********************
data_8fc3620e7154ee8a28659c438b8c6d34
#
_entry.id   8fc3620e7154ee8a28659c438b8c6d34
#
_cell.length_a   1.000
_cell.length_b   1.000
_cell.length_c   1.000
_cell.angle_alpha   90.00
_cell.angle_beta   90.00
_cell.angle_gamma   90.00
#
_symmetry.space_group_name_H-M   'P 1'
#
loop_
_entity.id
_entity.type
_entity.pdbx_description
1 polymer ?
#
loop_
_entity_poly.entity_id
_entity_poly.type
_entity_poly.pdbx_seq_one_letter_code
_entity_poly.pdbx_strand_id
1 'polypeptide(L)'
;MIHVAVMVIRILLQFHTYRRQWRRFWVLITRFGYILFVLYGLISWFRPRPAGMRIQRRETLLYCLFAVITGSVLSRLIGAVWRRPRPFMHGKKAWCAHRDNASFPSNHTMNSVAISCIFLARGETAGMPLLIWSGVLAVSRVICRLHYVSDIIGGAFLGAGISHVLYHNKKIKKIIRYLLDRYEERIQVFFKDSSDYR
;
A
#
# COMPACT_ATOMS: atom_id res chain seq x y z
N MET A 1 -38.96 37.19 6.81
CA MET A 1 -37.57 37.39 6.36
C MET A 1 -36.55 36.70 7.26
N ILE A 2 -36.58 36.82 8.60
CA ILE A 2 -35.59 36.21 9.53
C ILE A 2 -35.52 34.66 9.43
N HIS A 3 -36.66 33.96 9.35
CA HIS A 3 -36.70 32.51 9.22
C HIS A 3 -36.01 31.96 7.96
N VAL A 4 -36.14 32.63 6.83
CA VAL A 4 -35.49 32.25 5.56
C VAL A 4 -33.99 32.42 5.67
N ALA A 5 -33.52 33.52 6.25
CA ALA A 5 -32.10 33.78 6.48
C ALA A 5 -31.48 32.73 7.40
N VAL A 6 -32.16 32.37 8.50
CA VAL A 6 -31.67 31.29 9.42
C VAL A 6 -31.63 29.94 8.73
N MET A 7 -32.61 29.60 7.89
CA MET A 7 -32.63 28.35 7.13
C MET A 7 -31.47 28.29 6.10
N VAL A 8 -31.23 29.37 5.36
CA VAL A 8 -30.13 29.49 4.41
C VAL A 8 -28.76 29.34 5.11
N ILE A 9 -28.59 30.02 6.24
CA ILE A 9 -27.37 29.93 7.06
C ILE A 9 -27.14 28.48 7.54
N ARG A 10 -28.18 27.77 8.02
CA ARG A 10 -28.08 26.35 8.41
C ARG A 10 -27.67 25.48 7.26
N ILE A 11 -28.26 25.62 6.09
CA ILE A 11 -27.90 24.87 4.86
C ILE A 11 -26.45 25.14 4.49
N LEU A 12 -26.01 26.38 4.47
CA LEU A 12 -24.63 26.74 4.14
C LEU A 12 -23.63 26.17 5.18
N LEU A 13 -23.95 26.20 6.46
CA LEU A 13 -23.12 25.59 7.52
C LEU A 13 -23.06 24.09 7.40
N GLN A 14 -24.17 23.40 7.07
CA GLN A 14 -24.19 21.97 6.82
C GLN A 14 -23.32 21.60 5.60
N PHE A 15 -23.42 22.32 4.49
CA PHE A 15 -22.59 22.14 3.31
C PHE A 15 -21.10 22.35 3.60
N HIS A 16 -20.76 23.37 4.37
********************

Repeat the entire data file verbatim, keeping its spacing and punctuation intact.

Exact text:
data_8fc3620e7154ee8a28659c438b8c6d34
#
_entry.id   8fc3620e7154ee8a28659c438b8c6d34
#
_cell.length_a   1.000
_cell.length_b   1.000
_cell.length_c   1.000
_cell.angle_alpha   90.00
_cell.angle_beta   90.00
_cell.angle_gamma   90.00
#
_symmetry.space_group_name_H-M   'P 1'
#
loop_
_entity.id
_entity.type
_entity.pdbx_description
1 polymer ?
#
loop_
_entity_poly.entity_id
_entity_poly.type
_entity_poly.pdbx_seq_one_letter_code
_entity_poly.pdbx_strand_id
1 'polypeptide(L)'
;MIHVAVMVIRILLQFHTYRRQWRRFWVLITRFGYILFVLYGLISWFRPRPAGMRIQRRETLLYCLFAVITGSVLSRLIGAVWRRPRPFMHGKKAWCAHRDNASFPSNHTMNSVAISCIFLARGETAGMPLLIWSGVLAVSRVICRLHYVSDIIGGAFLGAGISHVLYHNKKIKKIIRYLLDRYEERIQVFFKDSSDYR
;
A
#
# COMPACT_ATOMS: atom_id res chain seq x y z
N MET A 1 -38.96 37.19 6.81
CA MET A 1 -37.57 37.39 6.36
C MET A 1 -36.55 36.70 7.26
N ILE A 2 -36.58 36.82 8.60
CA ILE A 2 -35.59 36.21 9.53
C ILE A 2 -35.52 34.66 9.43
N HIS A 3 -36.66 33.96 9.35
CA HIS A 3 -36.70 32.51 9.22
C HIS A 3 -36.01 31.96 7.96
N VAL A 4 -36.14 32.63 6.83
CA VAL A 4 -35.49 32.25 5.56
C VAL A 4 -33.99 32.42 5.67
N ALA A 5 -33.52 33.52 6.25
CA ALA A 5 -32.10 33.78 6.48
C ALA A 5 -31.48 32.73 7.40
N VAL A 6 -32.16 32.37 8.50
CA VAL A 6 -31.67 31.29 9.42
C VAL A 6 -31.63 29.94 8.73
N MET A 7 -32.61 29.60 7.89
CA MET A 7 -32.63 28.35 7.13
C MET A 7 -31.47 28.29 6.10
N VAL A 8 -31.23 29.37 5.36
CA VAL A 8 -30.13 29.49 4.41
C VAL A 8 -28.76 29.34 5.11
N ILE A 9 -28.59 30.02 6.24
CA ILE A 9 -27.37 29.93 7.06
C ILE A 9 -27.14 28.48 7.54
N ARG A 10 -28.18 27.77 8.02
CA ARG A 10 -28.08 26.35 8.41
C ARG A 10 -27.67 25.48 7.26
N ILE A 11 -28.26 25.62 6.09
CA ILE A 11 -27.90 24.87 4.86
C ILE A 11 -26.45 25.14 4.49
N LEU A 12 -26.01 26.38 4.47
CA LEU A 12 -24.63 26.74 4.14
C LEU A 12 -23.63 26.17 5.18
N LEU A 13 -23.95 26.20 6.46
CA LEU A 13 -23.12 25.59 7.52
C LEU A 13 -23.06 24.09 7.40
N GLN A 14 -24.17 23.40 7.07
CA GLN A 14 -24.19 21.97 6.82
C GLN A 14 -23.32 21.60 5.60
N PHE A 15 -23.42 22.32 4.49
CA PHE A 15 -22.59 22.14 3.31
C PHE A 15 -21.10 22.35 3.60
N HIS A 16 -20.76 23.37 4.37